OTAQ's LPAS performs real-time analysis of phytoplankton and gives fish farmers earlier warning of HABs.

OTAQ wins contract for algal bloom warning systems in Ireland


Aquaculture and offshore industry technology supplier OTAQ has signed a contract with Ireland’s seafood development agency Bord Iascaigh Mhara (BIM), for two of its Live Plankton Analysis System (LPAS) units to be installed on an initial rental through until the end of 2024.

One of these units will be deployed with a global seafood producer which has encountered harmful algal bloom (HAB) events at its Irish sites in recent years resulting in significant stock losses.

Launched by OTAQ recently after several years under development, LPAS is a tool for finfish and shellfish farmers to help combat the rising threat of HABs.

Immediate action

OTAQ, which has offices in Lancaster, Aberdeen, and Puerto Montt in Chile, has collaborated with Blue Lion Labs in Canada to develop AI software which monitors water quality by identifying phytoplankton and enables farmers to take immediate mitigating actions against HABs. It has had beta versions of the LPAS on trial with salmon farmers in Scotland, Ireland, Chile, Australia, and New Zealand.

The company said in a press release that LPAS saves time, enhances accuracy and frequency, and will assist in standardising practices across the industry.

Damien Toner, aquatech business manager at BIM, said: “A key part of BIM’s role in supporting the growth and sustainability of Ireland’s seafood industry is to assess and promote new technologies that will assist farmers manage their operational risks and efficiencies.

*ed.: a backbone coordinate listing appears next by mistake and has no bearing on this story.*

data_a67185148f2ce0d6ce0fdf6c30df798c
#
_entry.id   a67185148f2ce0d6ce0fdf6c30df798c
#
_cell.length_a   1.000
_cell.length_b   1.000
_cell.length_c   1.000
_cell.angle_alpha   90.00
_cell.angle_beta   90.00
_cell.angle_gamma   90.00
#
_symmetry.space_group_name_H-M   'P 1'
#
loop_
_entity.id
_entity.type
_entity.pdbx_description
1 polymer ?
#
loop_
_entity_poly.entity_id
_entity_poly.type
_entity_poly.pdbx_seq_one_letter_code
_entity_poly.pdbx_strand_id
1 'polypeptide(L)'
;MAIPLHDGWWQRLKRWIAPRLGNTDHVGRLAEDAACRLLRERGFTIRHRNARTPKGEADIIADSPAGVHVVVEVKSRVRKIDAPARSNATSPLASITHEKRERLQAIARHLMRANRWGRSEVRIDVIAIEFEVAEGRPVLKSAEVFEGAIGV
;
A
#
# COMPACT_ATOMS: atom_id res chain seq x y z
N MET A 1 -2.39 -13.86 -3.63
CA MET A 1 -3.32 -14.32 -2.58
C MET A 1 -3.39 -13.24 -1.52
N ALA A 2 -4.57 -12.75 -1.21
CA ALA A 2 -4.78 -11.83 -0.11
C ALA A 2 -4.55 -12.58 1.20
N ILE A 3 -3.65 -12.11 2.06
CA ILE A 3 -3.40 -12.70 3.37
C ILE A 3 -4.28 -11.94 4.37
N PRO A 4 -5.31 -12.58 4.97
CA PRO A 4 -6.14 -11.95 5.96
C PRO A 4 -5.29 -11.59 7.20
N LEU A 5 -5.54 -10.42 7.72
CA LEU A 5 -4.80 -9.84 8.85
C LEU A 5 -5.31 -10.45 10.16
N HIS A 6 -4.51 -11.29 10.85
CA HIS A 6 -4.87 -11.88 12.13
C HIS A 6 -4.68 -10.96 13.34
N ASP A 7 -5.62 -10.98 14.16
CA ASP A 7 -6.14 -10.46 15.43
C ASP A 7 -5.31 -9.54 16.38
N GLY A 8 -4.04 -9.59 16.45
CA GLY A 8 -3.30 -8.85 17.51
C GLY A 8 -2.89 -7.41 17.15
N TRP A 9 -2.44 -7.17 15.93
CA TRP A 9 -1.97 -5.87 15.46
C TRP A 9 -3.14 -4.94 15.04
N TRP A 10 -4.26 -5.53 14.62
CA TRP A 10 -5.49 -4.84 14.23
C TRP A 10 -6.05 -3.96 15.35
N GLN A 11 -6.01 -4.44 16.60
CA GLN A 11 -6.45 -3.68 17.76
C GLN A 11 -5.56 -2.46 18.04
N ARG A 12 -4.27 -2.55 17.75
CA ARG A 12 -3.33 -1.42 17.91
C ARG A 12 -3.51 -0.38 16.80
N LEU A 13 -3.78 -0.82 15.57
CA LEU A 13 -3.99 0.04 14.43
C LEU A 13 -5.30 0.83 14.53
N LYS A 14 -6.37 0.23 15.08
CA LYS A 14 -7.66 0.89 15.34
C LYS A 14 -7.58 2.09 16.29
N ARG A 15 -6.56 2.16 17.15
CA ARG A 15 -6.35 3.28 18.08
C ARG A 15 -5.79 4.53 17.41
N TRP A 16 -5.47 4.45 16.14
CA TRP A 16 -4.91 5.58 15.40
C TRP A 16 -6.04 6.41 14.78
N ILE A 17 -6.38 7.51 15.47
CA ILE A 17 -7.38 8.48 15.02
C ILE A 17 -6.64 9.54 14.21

Vital benefits

“Following trials of LPAS Beta units during 2023, we see the vital benefits LPAS brings in streamlining and enhancing algae monitoring in production areas and therefore we are pleased to be progressing our relationship with OTAQ to the benefit of Irish farms.”

Richard Beesley, chief commercial officer at OTAQ, said: “The aquaculture industry is increasingly challenged by the threat of harmful algal blooms, which can devastate fish populations and lead to significant financial losses for farms worldwide.

“While daily monitoring has been the traditional response, it presents notable challenges. Since 2021, we have worked closely with farmers, industry bodies and academia to identify and develop a viable solution to address these challenges.”

HABs cost £6m per site

In 2021, the reported cost of the required measures to treat fish and recover from a HAB incident globally was around £6 million for a single site. With the occurrence of blooms closely linked to rising water temperatures and climate change, incidents are increasing in frequency.

Fish farmers can sometimes mitigate harm to fish by stopping feeding, which keeps the stock deeper in the pen, and by adding oxygen to the pen. Fish can also be transferred by wellboat to a safer site, if a site is available and farmers have sufficient warning and resources.

In Chile and western Canada, where HABs have been a long-standing problem, bubble curtains are used in a bid to keep blooms from entering pens. Bubble curtains have also been trialled in Ireland.

Lower oxygen

Some blooms can be seen by satellite monitoring, however, sometimes the first indication that a farmer will get that there is a HAB event occurring is when fish start dying in the pen.

HABs can lower the dissolved oxygen content in water, and some types of plankton can cut or block the gills of fish, causing death or leading to other issues such as amoebic gill disease (AGD).